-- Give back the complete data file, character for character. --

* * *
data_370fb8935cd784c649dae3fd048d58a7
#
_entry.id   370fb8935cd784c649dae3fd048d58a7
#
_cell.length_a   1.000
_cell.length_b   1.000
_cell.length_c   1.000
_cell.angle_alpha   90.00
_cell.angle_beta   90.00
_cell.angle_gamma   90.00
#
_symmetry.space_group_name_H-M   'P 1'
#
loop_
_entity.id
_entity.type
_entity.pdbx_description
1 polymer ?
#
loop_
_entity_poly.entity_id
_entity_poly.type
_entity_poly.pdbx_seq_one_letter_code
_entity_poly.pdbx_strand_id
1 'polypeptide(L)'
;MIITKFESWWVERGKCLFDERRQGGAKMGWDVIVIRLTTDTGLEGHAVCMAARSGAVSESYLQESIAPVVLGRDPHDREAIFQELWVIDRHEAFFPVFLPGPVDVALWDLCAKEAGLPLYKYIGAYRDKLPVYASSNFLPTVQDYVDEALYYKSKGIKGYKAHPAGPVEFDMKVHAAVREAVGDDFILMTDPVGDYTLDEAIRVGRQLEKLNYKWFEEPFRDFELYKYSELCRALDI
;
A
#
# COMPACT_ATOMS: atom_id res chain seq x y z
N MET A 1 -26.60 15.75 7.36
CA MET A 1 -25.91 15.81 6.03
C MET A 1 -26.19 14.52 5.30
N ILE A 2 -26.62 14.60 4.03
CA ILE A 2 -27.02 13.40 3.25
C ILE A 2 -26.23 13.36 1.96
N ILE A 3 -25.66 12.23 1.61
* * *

data_370fb8935cd784c649dae3fd048d58a7
#
_entry.id   370fb8935cd784c649dae3fd048d58a7
#
_cell.length_a   1.000
_cell.length_b   1.000
_cell.length_c   1.000
_cell.angle_alpha   90.00
_cell.angle_beta   90.00
_cell.angle_gamma   90.00
#
_symmetry.space_group_name_H-M   'P 1'
#
loop_
_entity.id
_entity.type
_entity.pdbx_description
1 polymer ?
#
loop_
_entity_poly.entity_id
_entity_poly.type
_entity_poly.pdbx_seq_one_letter_code
_entity_poly.pdbx_strand_id
1 'polypeptide(L)'
;MIITKFESWWVERGKCLFDERRQGGAKMGWDVIVIRLTTDTGLEGHAVCMAARSGAVSESYLQESIAPVVLGRDPHDREAIFQELWVIDRHEAFFPVFLPGPVDVALWDLCAKEAGLPLYKYIGAYRDKLPVYASSNFLPTVQDYVDEALYYKSKGIKGYKAHPAGPVEFDMKVHAAVREAVGDDFILMTDPVGDYTLDEAIRVGRQLEKLNYKWFEEPFRDFELYKYSELCRALDI
;
A
#
# COMPACT_ATOMS: atom_id res chain seq x y z
N MET A 1 -26.60 15.75 7.36
CA MET A 1 -25.91 15.81 6.03
C MET A 1 -26.19 14.52 5.30
N ILE A 2 -26.62 14.60 4.03
CA ILE A 2 -27.02 13.40 3.25
C ILE A 2 -26.23 13.36 1.96
N ILE A 3 -25.66 12.23 1.61